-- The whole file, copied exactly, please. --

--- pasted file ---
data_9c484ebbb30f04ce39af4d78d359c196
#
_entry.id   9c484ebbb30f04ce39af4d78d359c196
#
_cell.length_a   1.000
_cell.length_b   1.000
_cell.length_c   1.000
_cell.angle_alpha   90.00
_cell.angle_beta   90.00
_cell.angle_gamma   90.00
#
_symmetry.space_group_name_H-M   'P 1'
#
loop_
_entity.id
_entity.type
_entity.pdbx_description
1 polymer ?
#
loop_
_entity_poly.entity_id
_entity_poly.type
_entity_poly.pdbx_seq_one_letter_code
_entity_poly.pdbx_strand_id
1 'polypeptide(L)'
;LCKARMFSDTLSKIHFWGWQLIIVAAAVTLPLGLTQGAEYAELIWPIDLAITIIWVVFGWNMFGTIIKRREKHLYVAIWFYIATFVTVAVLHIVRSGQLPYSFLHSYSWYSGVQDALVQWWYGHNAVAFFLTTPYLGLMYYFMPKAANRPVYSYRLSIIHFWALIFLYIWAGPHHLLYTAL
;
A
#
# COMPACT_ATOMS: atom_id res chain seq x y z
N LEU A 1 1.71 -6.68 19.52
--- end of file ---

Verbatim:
data_9c484ebbb30f04ce39af4d78d359c196
#
_entry.id   9c484ebbb30f04ce39af4d78d359c196
#
_cell.length_a   1.000
_cell.length_b   1.000
_cell.length_c   1.000
_cell.angle_alpha   90.00
_cell.angle_beta   90.00
_cell.angle_gamma   90.00
#
_symmetry.space_group_name_H-M   'P 1'
#
loop_
_entity.id
_entity.type
_entity.pdbx_description
1 polymer ?
#
loop_
_entity_poly.entity_id
_entity_poly.type
_entity_poly.pdbx_seq_one_letter_code
_entity_poly.pdbx_strand_id
1 'polypeptide(L)'
;LCKARMFSDTLSKIHFWGWQLIIVAAAVTLPLGLTQGAEYAELIWPIDLAITIIWVVFGWNMFGTIIKRREKHLYVAIWFYIATFVTVAVLHIVRSGQLPYSFLHSYSWYSGVQDALVQWWYGHNAVAFFLTTPYLGLMYYFMPKAANRPVYSYRLSIIHFWALIFLYIWAGPHHLLYTAL
;
A
#
# COMPACT_ATOMS: atom_id res chain seq x y z
N LEU A 1 1.71 -6.68 19.52